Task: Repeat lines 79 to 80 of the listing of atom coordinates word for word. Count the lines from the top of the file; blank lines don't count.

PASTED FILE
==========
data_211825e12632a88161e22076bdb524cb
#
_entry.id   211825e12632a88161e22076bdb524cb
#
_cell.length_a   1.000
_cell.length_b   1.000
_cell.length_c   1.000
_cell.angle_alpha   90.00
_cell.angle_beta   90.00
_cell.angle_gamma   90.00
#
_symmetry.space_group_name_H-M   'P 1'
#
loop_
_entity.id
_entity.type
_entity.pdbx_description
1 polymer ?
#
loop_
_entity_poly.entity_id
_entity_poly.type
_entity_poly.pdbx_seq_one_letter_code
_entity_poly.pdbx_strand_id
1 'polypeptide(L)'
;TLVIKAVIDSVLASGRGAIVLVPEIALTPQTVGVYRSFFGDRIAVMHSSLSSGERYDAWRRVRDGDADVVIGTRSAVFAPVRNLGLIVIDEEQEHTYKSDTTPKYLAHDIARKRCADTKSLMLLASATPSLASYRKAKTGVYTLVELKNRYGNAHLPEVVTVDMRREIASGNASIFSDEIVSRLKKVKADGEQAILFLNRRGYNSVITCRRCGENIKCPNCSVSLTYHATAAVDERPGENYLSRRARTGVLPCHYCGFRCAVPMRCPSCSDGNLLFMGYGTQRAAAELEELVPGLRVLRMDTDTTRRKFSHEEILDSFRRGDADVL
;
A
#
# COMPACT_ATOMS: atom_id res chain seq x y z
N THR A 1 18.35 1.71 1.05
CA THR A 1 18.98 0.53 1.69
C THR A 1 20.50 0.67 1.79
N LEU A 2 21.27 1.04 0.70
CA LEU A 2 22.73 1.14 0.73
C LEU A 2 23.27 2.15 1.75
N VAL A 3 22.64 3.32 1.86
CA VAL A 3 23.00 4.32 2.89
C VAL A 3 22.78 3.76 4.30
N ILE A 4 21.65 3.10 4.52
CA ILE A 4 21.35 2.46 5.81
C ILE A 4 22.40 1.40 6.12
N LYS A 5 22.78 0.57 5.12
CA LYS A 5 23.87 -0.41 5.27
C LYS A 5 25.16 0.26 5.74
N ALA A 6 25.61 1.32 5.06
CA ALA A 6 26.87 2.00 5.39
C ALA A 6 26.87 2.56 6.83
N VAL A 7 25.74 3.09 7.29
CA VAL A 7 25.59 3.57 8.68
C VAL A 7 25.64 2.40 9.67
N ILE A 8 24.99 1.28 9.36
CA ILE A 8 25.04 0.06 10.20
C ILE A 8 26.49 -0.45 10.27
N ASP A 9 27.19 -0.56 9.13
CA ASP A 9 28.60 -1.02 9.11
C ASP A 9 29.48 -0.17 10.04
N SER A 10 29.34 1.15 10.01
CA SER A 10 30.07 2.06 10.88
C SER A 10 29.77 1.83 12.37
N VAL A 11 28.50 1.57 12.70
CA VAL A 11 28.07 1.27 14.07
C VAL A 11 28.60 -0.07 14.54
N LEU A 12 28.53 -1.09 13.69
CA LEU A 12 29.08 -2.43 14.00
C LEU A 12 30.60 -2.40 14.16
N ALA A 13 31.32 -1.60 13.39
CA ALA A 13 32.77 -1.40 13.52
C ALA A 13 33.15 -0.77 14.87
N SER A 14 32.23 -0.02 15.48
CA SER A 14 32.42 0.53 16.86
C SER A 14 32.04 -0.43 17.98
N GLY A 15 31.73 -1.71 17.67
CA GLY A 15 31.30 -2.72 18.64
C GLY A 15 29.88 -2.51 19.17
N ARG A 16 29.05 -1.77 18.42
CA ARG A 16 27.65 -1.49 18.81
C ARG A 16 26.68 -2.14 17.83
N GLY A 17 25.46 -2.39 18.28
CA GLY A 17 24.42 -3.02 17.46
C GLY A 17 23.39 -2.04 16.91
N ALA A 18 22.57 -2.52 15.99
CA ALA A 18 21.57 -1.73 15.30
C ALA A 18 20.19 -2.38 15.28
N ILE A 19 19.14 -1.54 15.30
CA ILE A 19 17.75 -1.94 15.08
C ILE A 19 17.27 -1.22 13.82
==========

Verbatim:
N GLY A 17 25.46 -2.39 18.28
CA GLY A 17 24.42 -3.02 17.46